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Holding Out Hope : If Mars Observer Doesn't Call Home, Some Scientists Will Lose Theirs

September 16, 1993|RENEE TAWA | TIMES STAFF WRITER

PASADENA — As Mars Observer team members prepare to pack up and a few post for-sale signs on their homes, Edward R. Kelly still hopes for the wondrous dance of a line across his blue computer screen at the missing spacecraft's mission control.

Kelly, a 22-year veteran at these things, would be among the first to spot the jiggling computer line, a sign that the Observer is phoning home to NASA's Jet Propulsion Laboratory in Pasadena. It is the same signal that a hushed room of more than 100 media members and JPL officials waited for in vain Aug. 24, the day of Observer's scheduled rendezvous with Mars. The media crowds are long gone, but Kelly keeps waiting.

It has been more than three weeks since the spacecraft's last contact with Earth, and JPL's Observer team is starting to fold its tents. If Observer remains silent, the agency tentatively plans to lay off one-fourth of the 130-member team on Sept. 20. Cutbacks will continue through Oct. 31, until only a few people will remain.

Among the team members soon to be out of a job are a dozen engineers from Princeton, N.J.,-based Martin Marietta Astro Space, six of whom had bought houses in the Pasadena area in anticipation of a long stay on the Observer project.

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Team members instead will join other, probably more mundane, projects. The Observer, one of the most sophisticated planetary probes ever launched, was designed to study Mars' geography, atmosphere and climate; its $21-million high-resolution camera was expected to take stunning pictures of the planet, 40 times clearer than the last ones from NASA's Viking orbiters in 1976.

Some Observer team members had spent 12 years nurturing the spacecraft, from conception to liftoff aboard a Titan III rocket last September and through its 450-million-mile journey to Mars. Team members had anticipated that the Observer's scientific instruments would gather 600 billion bits of data through November, 1995, or possibly longer. Instead, they peruse bits on the bulletin boards at Observer headquarters for job postings.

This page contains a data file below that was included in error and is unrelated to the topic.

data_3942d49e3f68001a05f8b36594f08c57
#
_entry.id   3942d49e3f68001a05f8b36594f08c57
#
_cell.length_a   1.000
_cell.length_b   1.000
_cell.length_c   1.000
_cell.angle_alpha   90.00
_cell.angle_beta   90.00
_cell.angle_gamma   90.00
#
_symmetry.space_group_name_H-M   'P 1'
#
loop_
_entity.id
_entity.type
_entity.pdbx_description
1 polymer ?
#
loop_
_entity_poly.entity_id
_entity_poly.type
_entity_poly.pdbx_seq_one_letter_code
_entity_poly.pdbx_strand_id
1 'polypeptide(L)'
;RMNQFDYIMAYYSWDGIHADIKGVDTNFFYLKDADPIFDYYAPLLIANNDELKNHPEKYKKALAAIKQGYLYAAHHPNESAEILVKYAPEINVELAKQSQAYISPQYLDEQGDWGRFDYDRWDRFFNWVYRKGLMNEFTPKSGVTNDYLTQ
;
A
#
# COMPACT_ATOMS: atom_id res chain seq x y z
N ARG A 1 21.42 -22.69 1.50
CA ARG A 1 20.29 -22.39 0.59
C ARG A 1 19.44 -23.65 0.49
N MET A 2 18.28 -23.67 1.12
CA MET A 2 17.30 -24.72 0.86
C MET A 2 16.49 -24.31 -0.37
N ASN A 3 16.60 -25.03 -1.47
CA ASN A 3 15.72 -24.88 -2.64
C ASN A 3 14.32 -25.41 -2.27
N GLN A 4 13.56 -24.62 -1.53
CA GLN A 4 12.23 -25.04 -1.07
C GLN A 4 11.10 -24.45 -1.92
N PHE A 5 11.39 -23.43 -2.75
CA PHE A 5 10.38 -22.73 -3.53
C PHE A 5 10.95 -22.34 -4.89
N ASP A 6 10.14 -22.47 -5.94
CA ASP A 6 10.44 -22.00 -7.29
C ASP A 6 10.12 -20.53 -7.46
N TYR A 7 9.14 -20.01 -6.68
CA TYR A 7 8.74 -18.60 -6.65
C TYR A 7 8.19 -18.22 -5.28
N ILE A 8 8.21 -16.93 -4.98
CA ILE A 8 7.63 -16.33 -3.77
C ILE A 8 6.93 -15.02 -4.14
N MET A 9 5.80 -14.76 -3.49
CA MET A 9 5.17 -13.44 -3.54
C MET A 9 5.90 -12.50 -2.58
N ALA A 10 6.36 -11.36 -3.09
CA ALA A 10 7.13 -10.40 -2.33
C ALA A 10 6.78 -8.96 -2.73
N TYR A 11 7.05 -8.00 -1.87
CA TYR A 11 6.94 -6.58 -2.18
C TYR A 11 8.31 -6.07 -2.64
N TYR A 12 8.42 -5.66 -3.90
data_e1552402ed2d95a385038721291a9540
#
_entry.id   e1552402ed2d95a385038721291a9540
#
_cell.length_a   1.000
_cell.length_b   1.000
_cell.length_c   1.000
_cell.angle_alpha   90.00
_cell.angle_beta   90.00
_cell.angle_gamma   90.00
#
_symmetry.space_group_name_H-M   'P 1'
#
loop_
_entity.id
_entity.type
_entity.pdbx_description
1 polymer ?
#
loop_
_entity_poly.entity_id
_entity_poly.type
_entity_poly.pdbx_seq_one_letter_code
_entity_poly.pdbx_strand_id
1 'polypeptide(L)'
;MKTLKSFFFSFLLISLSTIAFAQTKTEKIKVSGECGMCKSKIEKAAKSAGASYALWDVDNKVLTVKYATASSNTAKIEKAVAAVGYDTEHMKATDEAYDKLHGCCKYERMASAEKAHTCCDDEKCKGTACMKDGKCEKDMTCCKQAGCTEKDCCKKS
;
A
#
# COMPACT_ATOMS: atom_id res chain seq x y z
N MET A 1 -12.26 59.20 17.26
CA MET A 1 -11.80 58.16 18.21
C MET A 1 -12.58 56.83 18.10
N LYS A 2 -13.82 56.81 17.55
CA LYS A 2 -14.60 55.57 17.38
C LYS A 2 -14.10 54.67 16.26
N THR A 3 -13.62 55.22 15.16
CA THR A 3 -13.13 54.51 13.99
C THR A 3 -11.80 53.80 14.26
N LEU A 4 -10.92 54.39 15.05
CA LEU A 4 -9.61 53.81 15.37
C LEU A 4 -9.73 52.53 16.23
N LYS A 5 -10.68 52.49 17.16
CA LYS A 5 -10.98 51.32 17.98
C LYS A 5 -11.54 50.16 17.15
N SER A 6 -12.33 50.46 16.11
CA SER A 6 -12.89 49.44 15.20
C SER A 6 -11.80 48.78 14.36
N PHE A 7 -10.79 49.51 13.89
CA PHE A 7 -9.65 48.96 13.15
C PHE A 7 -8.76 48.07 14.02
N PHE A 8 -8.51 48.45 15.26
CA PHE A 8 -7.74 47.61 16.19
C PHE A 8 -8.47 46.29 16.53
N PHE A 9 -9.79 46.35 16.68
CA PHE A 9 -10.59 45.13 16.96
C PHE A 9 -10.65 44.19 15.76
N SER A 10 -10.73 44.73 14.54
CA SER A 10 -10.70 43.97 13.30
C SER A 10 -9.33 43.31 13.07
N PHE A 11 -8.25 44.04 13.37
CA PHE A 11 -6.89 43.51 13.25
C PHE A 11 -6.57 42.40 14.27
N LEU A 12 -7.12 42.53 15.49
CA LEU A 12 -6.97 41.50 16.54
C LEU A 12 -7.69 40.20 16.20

The bulletin boards are also stress-relievers, a place where jokers post mock ransom notes ("We have your spacecraft. . . . Send $20 billion in Martian money") and David Letterman's Top 10 list of NASA's excuses for losing the Observer ("Forgot to use the Club").

Flight controllers lost contact with the Observer just 68 hours before the 5,572-pound, golf cart-sized spacecraft was scheduled to begin orbiting Mars. Some independent experts speculated that the spacecraft blew up as its rockets fired to prepare for orbit; NASA countered that the likelihood of such an explosion is one-tenth of 1%. The space agency has had its scientists continue sending commands to the Observer, under the assumption that it is tumbling through space but unable to communicate.

So Kelly waits, just as he did as mission controller on the Mariner and Viking probes, NASA's two earlier successful missions to Mars. He waits, in a lonely one-man 10-by-8-foot work station with ratty carpet and dim fluorescent lights, and, on the wall, a posted editorial cartoon lampooning the Observer. The Galileo and Magellan crafts routinely beam messages home from space, but Observer remains silent while NASA's independent review board investigates what went wrong.

Kelly, 49, of Lancaster, speaks briskly and professionally about his job, in the manner that the world has come to expect from JPL. His reserve drops for a moment when he considers what it would be like to see a sweet sign from the Observer light his screen and admits that he would whoop so loud that the sound would carry to Observer headquarters, in another building across the JPL complex.

Kelly is one of a staff of five mission controllers who watch around the clock for that signal. One theory is that the Observer eventually will turn its solar panels toward the sun, recharge itself and, at any moment, turn itself on.

Meanwhile, flight engineers are back at the drawing board, penciling scenarios of what went wrong and how to fix possible malfunctions on the Mars Observer, dubbed "Mo Mo" for short. A team of about 15 people meets in "Mo Mo's War Room" three to 10 times a week, sometimes from sunup to sundown. Maybe, they speculate, the spacecraft missed its orbit completely. Or maybe it made the orbit but just can't talk to mission controllers.

Team members devise possible computer commands, which are whisked to appropriate departments for evaluation and then tested on a spacecraft clone. Each command is reviewed by the mission manager. So far, mission controllers have tapped out 1,283 commands--some of them repeats--trying to prompt a response.

Among the attempts: to switch from the spacecraft's main computer to a backup; to quit sending commands, in order to trigger a backup program that prompts a call home if mission control is silent for five days; to shut down one of the spacecraft's computers in case the two computers are confused about which one is in control.

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